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Kyle Chatham downshifted, maneuvering into an E-ZPass lane on the Robert F. Kennedy Triborough Bridge. Several cars ahead of him, traffic came to a standstill as a car stalled at the toll booth, eliciting a cacophony of horns and profanity-laced invectives from other motorists on the toll plaza.
A smile spread across Kyle's lips as he listened to the bawdy comments and watched as drivers flipped each other the bird. This was his city and he'd expected no less from New Yorkers. His motto when it came to his hometown was Either Love It or Leave It. His relatives from down South couldn't understand how he could live in a place that was so noisy and filled with throngs trying to navigate through crowded sidewalks and city streets. Even the brusque and sometimes rude manners of New Yorkerswho usually go about their business without even making eye contact or greeting others with a polite "good mornin'" or "evenin'"takes some getting used to. He had lost track of the number of times he had to explain to visitors that New Yorkers didn't have time to dawdle or chitchat because they would never get where they were going. One thing he couldn't explain was the colorful language peppered with four-letter words that was uniquely a part of New York.
Kyle loved the city, and if someone offered him tens of millions of tax-free dollars to move, he would turn them down without batting an eyelash. He was Harlemborn and raisedand at thirty-eight years old, he still lived there.
There had been a time when he'd worked an average of eighty hours a week for a prestigious New York law firm handling high-profile cases ranging from corporate fraud to capital murder before he realized he was dangerously close to being burned out. He'd given Trilling, Carlyle and Browneaffectionately nicknamed TCB for "taking care of business"ten years of his life, but had finally decided that if he had to work that hard, then it would be for Kyle Elwin Chatham.
Although he'd spent hours in his Park Avenue office overlooking the Waldorf Astoria and Grand Central Station, Kyle still found time to unwind with a very active social life. He dated, had a few long-term relationships and always set aside time to hang out with his closest friends, Duncan Gilmore and Ivan Campbell. The three had grown up together in the same public housing complex and they'd never lost touch with each other.
Faced with the most important decision he'd had to make, he tendered his resignation and spent the entire summer in Sag Harbor, Long Island, at a bed and breakfast, lying on the beach during the day and partying at night.
A fling with a local divorcée capped off what had become quite a memorable summer. He'd returned to his Harlem brownstone reinvigorated and ready to start practicing law againthis time for himself.
A year ago, he'd contacted Duncan and Ivan, offering to go in with them on the purchase of the brownstone. They planned to renovate the building and use it as professional office space for Kyle's law practice, Duncan's financial-planning services and Ivan's psychotherapy practice. Eight months later they toasted one another with champagne after the brass plate bearing their names and titles were affixed to the front of the three-story brownstone in Harlem's Mount Morris Historic District.
Traffic in his lane had come to a complete standstill. Either someone was in the wrong lane, had engine trouble or had run out of gas. Kyle reached over and pushed the volume button on the dashboard of his sports car and started singing at the top of his lungs. Not only did he know the lyrics to every Stevie Wonder song, but he also did a very good imitation of the blind singer-songwriter.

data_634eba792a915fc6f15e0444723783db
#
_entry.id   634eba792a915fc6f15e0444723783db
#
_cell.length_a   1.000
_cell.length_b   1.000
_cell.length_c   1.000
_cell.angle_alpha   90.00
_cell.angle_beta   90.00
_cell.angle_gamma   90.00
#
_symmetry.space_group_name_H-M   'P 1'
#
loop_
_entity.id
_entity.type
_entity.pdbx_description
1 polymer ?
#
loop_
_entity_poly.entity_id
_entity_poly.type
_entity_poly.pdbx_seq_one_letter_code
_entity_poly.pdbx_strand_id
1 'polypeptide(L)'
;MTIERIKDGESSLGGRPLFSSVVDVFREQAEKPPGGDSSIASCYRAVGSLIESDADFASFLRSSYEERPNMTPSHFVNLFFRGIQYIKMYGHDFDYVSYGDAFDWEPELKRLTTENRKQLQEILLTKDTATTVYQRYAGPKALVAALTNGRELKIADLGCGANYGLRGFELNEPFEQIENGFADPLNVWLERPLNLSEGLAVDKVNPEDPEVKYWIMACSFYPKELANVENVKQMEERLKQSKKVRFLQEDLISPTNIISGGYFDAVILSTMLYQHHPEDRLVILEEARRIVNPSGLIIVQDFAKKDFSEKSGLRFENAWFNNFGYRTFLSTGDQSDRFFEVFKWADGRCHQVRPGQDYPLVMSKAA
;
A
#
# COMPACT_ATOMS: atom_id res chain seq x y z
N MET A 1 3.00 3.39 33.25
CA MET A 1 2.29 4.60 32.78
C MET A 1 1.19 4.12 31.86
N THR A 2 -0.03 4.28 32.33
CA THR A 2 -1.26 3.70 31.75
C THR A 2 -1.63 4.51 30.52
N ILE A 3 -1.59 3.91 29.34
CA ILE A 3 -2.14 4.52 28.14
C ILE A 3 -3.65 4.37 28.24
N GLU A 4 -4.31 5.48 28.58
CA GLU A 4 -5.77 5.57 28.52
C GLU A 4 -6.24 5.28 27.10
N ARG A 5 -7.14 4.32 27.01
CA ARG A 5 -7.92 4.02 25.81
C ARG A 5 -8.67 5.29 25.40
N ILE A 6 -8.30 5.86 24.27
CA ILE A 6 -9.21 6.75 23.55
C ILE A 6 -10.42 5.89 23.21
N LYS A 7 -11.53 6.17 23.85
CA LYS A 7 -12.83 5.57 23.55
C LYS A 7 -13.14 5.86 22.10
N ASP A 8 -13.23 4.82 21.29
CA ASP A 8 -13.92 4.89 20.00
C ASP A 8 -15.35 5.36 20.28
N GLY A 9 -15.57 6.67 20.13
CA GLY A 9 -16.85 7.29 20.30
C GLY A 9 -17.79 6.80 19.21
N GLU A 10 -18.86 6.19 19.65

"Sing it, gorgeous!" a woman called out from the open window of a sport utility vehicle in the next lane.
Nodding, Kyle winked at her as he continued to sing. "Superwoman" and "Living for the City" were his favorites. His musical taste was eclectic, running the gamut from blues and classic jazz to R&B, and he had to thank his father and uncles for that. Every time there was a family gathering, the Chatham men engaged in their favorite pastime: comparing the latest additions to their growing music libraries.
Kyle had surprised his father one Christmas with an MP3 player with selections he had converted from his father's record collection and cassettes. Elwin Chatham a highly decorated Vietnam vetsat stunned as his eyes filled with tears after he plugged the MP3 player into a tuner to hear the music of his youth.
The honking increased as Kyle glanced up at the rearview mirror to gauge if he had enough room to maneuver around the vehicle in front of him to get into another lane. It took a full three minutes before he was able to make it through another toll booth and onto the roadway that would take him into Manhattan.
It was a warm Saturday night in June and the sidewalks and roadways in East Harlem were as crowded as if it were Monday-morning rush hour. Neither the bumper-to-bumper crosstown traffic nor the pedestrians ambling across the wide avenues, oblivious to the traffic lights, could dispel Kyle's good mood. He'd spent the evening in Mount Vernon, a guest at the wedding of Micah and Tessa Whitfield-Sanborn.
As a graduate of Brooklyn Law School, Kyle had been a mentor to NYPD Lieutenant Micah Sanborn when he attended law school as a part-time student. Micah had graduated at the top of his class, passed the bar on his first attempt and went on to work as a Kings County assistant district attorney. Kyle had offered Micah a position in his private practice, but the former police officer declined, saying he didn't have the temperament to work in the private sector.
No one was more surprised than Kyle when he received the wedding invitation, since Micah never seemed to be serious about any woman, certainly nothing that would lead to marriage. But when he was introduced to Tessa Whitfield he knew why Micah was marrying the wedding planner. Tessa was intelligent, elegant and stunningly beautiful.
Tessa had everything Kyle was looking for in the women he'd dated over the years. As a teenager and in his early twenties, it had been sex. But as he matured he realized sex was only one aspect of a satisfying relationship. It was important, but not as important as communicating with each other out of bed.
He never took a date with him to a wedding because he didn't want to send the wrong message. He wasn't anti-marriage or commitment-phobic. It was just that he hadn't found that certain someone, a woman who complemented him.